Aviation always had a fascination for me even before I realized what a great thing had been accomplished when a motor driven vehicle could be propelled at great speed through the air, and when I actually became an active member in the field my enthusiasm knew no bounds.
I would like to write here, that, when I entered the school of aeronauts I mixed exclusively with men, no other girl or woman attended the lectures, entered the hangars or worked around the planes but myself, and from the first day when I became a student with the cadets, to the time I received my pilot’s license on March 13, 1928, there was not a man amongst them who failed to remember my sex, nor one who spoke a disrespectful word to me, yet at the same time I was one of them, joined in their discussions, donned overalls and often looked more grimy and greasy than the rest. Truly the air-men are gentlemen. Their ambitions were my ambitions, their success was my success, and each one was as eager as the other to help me in any difficulty, I had confidence in them which was never misplaced, and in the years to come when aeronautics are intelligently understood and acknowledged by the world at large, and I am only one amongst thousands of my sex who are trained flyers, my thoughts will revert to the days when I was a student flyer, and I can say then, with all my heart, “happy days, loyal friends.”
I must mention my first instructor Pilot Earl Jellison, under whose guidance I stored away knowledge which later proved invaluable. Writing from Vancouver where he was stationed Pilot Jellison sent congratulations on my success and wrote as follows: “I was very pleased with your ability last summer, and I think you know something of the confidence I had in you when you walked out on the wing to do your famous ‘parachute jump’ into Hamilton Bay.” This incident happened soon after I started to fly, and it takes a great deal of confidence to walk the wing of an airplane and jump into space, especially when the controls are in the hands of a strange pilot, but I felt no fear and evidently he felt none. A flyer must never make acquaintance with “fear” if he or she wants to become a successful pilot. I have never felt afraid, flying high or low, over land or water, and though I began my flying lessons in summer it was off the ice on Hamilton Bay that I took my solo flight, and passed the government tests. As a proof that my sense of “fear” is small, when I took the parachute jump from the wing of the plane into the waters of Hamilton Bay, from an altitude of 2,800 feet, it was a record, being the first Canadian girl to leap from a plane into water. Parachute work, however, was not my ambition. I wanted to fly.
The summer months passed too quickly. October came, and flying days were drawing to a close at the airport. Soon, the family of cadets would move from the Beach to the city . . . The first week of the New Year saw me down at the winter quarters, situated at the extreme end of Hamilton Bay, in the north section of the city. And I began the most strenuous hard work I have done during the nineteen years of my life.
The oracle of “early morning flying” is an open sesame if the student-flyer wants to become a real success, and after several flights off the ice on Hamilton Bay, I made arrangements with my instructor Pilot Richard Turner, to fly as early as possible.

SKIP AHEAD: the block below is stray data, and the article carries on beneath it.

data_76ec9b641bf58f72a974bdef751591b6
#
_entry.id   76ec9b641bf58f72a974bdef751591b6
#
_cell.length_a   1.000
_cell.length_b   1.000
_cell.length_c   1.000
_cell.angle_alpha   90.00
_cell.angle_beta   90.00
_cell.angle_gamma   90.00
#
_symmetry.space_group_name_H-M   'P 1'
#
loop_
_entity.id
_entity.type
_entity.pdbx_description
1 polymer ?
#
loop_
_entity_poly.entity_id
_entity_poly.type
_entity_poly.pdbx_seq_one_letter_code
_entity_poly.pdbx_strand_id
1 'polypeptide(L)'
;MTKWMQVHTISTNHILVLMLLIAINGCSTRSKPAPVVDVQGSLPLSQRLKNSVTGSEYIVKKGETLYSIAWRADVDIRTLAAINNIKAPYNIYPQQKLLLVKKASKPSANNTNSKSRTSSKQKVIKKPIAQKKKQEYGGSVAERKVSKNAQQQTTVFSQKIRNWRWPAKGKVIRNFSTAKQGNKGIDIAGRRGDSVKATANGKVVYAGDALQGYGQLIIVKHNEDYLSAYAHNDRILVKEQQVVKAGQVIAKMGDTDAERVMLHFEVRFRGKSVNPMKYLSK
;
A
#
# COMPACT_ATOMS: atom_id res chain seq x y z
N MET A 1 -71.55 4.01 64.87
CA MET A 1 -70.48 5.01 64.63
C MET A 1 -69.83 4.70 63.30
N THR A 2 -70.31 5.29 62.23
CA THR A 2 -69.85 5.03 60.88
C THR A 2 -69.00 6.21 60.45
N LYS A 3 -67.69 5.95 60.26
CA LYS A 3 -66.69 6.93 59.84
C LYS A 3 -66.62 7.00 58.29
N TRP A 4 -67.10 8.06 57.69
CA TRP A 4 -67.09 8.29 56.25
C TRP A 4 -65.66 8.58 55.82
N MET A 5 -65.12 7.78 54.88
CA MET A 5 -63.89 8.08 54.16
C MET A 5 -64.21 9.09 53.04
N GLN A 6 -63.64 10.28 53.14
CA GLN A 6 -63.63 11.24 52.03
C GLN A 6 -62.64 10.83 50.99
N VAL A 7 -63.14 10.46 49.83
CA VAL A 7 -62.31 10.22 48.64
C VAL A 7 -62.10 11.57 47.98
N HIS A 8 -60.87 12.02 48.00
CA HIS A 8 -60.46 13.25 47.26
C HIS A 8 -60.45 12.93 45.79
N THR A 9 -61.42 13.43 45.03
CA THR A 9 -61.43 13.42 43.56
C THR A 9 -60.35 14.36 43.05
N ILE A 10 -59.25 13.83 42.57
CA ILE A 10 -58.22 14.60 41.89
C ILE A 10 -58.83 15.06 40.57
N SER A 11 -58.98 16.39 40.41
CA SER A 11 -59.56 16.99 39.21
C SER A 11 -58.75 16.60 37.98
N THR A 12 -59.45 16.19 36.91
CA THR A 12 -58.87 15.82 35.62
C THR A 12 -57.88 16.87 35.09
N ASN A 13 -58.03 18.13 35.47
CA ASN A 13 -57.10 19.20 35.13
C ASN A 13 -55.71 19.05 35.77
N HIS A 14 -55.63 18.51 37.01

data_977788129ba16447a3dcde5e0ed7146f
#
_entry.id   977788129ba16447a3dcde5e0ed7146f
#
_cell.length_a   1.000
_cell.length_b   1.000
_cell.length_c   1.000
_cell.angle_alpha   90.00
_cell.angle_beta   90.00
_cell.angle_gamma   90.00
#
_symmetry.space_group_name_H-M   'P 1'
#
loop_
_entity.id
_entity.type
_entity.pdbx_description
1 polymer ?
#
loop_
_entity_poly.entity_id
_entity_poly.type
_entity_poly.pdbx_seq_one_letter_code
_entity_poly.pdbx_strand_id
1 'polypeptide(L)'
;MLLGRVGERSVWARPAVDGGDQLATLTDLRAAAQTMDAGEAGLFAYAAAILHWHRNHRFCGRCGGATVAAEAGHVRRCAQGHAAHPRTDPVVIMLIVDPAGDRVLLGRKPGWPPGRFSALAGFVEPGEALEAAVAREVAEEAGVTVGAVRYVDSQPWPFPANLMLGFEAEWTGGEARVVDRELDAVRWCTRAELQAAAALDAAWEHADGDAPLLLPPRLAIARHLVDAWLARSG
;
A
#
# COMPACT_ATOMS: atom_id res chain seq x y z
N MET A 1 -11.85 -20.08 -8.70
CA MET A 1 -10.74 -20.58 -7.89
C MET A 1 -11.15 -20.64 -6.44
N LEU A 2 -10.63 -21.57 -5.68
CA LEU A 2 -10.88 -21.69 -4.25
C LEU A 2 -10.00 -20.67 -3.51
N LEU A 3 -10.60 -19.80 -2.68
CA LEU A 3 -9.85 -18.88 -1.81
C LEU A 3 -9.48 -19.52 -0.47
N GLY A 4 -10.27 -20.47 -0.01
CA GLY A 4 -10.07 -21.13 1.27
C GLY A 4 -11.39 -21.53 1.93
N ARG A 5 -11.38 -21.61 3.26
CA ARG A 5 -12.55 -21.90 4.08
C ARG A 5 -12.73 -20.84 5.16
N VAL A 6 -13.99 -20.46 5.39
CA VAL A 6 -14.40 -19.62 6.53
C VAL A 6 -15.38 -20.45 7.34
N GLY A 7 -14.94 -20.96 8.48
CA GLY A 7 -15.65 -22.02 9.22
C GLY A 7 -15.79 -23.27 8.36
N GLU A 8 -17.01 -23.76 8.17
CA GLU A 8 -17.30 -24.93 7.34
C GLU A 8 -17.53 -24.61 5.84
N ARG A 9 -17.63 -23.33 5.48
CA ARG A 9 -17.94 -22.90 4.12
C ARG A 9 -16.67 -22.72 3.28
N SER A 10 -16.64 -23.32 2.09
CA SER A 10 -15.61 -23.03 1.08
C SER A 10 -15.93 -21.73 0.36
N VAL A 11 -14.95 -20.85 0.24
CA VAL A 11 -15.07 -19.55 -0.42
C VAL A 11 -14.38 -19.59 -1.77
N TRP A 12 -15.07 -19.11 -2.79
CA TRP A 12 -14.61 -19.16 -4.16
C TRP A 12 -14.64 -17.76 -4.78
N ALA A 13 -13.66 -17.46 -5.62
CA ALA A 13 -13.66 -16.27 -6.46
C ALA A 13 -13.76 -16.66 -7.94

This necessitated some of the mechanical crew being down at the airport long before the sun rose in the horizon to fuel the plane and warm up the motor ready for flight. It is said that an aviator or aviatrix must be ready at all times day or night whenever a call comes, and this creed is thoroughly instilled into the minds of each student. So up in the morning early, long before the streets were warmed I left my cosy cot, drove my faithful old Ford down to the airport, donned a flying-suit and with the tang of ice and frost upon pilot, plane and student, we rose from the hardened ground, and winged our way over the icy Bay, across the cold waters of Lake Ontario, back to the city, then after “landing” and “rising” several times, we flew back to port, full of early morning pep, which the sluggard abed can never fully comprehend. Once more aboard my car and back home to breakfast. Eight a. m. found me on my way to the Hamilton Cotton Co., where I was textile analyst and an assistant designer.
Flying is, and always will be, my uppermost thought, yet I never neglected my duties at the office, and when Alan V. Young, President of the Cotton Co. gave me leave of absence to try my examination tests, the time off had been well earned.
Flying in the air is not the only qualification for a pilot, he or she must have a theoretical as well as a mechanical knowledge of aircraft. Lectures for students are given three times weekly at night and students must attend regularly or lose some important part of their training. I never missed a lecture, in fact when the Aero-Club of Hamilton started their lectures at the Technical School, I made a point to attend both. I was out for knowledge on aircraft. Performance is the supreme test, and the time was drawing close when I had to prove my worth or fall down in my tracks. I was ready for a cross-country flight, which is one of the government requirements. Tuesday, February 28th, was a bright, clear, cold day, ideal flying weather, and I was bound on a glorious adventure, my cross-country test flight. Accompanied by Pilot R. Turner, we left Hamilton early in the morning, arrived at St. Thomas; landed safely at McManus Field, refuelled the plane and took off for Hamilton, completing the round trip in 2 hours and 25 minutes. After more landings, a lesson or two on the use of skiis . . . and the eventful day finished.